The stark differences in the manner in which married and cohabiting couples become parents in the first place seems likely to explain a good deal of the stability gap between them. What Isabel Sawhill describes as “drifting” into parenthood does not set the stage for family stability. In his book, Our Kids: The American Dream in Crisis, Robert D. Putnam provides a rich descriptive portrait of these differences in the way in which many young Americans become parents, especially along class lines. Darleen, for instance, gets pregnant just months into a relationship with her boss at Pizza Hut. As reported in Putnam’s book, “It didn’t mean to happen. It just did. It was planned and kind of not planned.” David, after becoming a father at 18, acknowledges that, “It wasn’t planned. It just kind of happened.”
We don’t know whether Darleen and David succeeded in sustaining a relationship with the other parent of their child and creating a stable family environment. But given the nature of the start to their parenting journeys, it would be surprising.
Planning matters. Unplanned births lead to unstable families, planned births to more stable ones. Of course, marriage may still matter here. An unintended birth, even to the extent of being described as unwanted, may have less chance of derailing a couple who have made a lifelong commitment to each other. And for many couples, the decision to marry amounts to a decision about who they want to bear and raise children with. Cause and effect are, as always, hard to tease out here. But it is hard to imagine that the very large gaps in rates of unintended births are not related to the lower subsequent stability.
DIFFERENCE 2: MOST MARRIED PARENTS HAVE BEEN TO COLLEGE, MOST COHABITING PARENTS HAVE NOT
There is a wide class gap in marriage in America. Marriage is more prevalent and more durable among better educated, higher income Americans. It should come as no surprise, then, to find an education gap between married and cohabiting parents. Married mothers and fathers are over four times more likely to hold a bachelor’s or advanced degree than cohabiting biological parents:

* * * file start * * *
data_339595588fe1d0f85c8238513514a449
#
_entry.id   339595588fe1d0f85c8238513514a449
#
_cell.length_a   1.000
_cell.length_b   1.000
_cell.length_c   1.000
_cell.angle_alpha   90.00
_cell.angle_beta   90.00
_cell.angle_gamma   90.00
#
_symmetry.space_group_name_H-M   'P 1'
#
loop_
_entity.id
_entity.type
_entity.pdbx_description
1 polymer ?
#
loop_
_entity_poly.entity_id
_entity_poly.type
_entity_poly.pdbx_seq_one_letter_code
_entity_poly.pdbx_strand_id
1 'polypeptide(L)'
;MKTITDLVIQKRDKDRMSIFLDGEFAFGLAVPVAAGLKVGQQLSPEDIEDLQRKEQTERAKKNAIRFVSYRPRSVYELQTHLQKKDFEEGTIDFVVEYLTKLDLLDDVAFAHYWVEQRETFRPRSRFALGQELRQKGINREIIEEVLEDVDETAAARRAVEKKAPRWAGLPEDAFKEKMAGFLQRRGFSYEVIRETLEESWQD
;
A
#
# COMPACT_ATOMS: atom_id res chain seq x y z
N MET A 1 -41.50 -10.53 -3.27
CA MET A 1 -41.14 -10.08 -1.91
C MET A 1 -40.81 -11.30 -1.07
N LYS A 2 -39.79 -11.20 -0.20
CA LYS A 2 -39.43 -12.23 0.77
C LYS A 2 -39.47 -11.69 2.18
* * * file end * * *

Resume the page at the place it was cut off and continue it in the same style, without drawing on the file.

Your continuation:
At the other end of the educational scale, most cohabiting biological parents have just a high school diploma or less, compared to a minority of married parents. The gaps are wider among fathers than mothers; two in three fathers cohabiting with the mother of their biological child have a high school diploma or less.
Some of this difference in educational attainment is likely to be explained by the age differences between married and cohabiting parents: the latter tend to be much younger than the former (this age gap is of course partly the mechanical result of the different rates of dissolution). Nonetheless, the gaps are striking, and relevant to the stability gap because education is an important, independent predictor of family stability.
DIFFERENCE 3: MARRIED PARENTS EARN MORE
Given that married parents better educated and older, it should come as no shock to learn that they are higher earners, too. Mothers and fathers who are married earn substantially more than all other types of family structures, with cohabiting biological parents earning the least:
The figure above depicts the median personal earnings of the individual mothers and fathers in each type of family structure. One of the advantages of both marriage and cohabitation is that two incomes can be pooled. But cohabiting couples have less income to pool. The earnings gap between fathers in different family types stands out particularly strongly. While married fathers earn $55,000 a year, men living with the mother of their child or children earn just $29,000. In fact, married fathers earn more on their own than the average cohabiting couple with a joint biological child earns between both parents ($51,000). Again, a big part of the story here is the age gap — married parents are older and thus more likely to be higher earners. But the earnings gap also reflects the education gap discussed above.
A higher family income predicts greater family stability, in part perhaps because of reduced financial stress. As Jessica Hardie and Amy Lucas note, “economic factors are an important predictor of conflict for both married and cohabiting couples…Economic hardship was associated with more conflict among married and cohabiting couples.” So, a final reason married parents are more likely to stay together may be their greater financial resources.
HOW, THEN, TO PROMOTE STABILITY?
There are stark differences between cohabiting and married parents in the degree to which they intend to become parents, as well as in their levels of education and earnings. In some ways, the fact that married couples are more likely to stay together must rank as one of the less surprising findings in social science.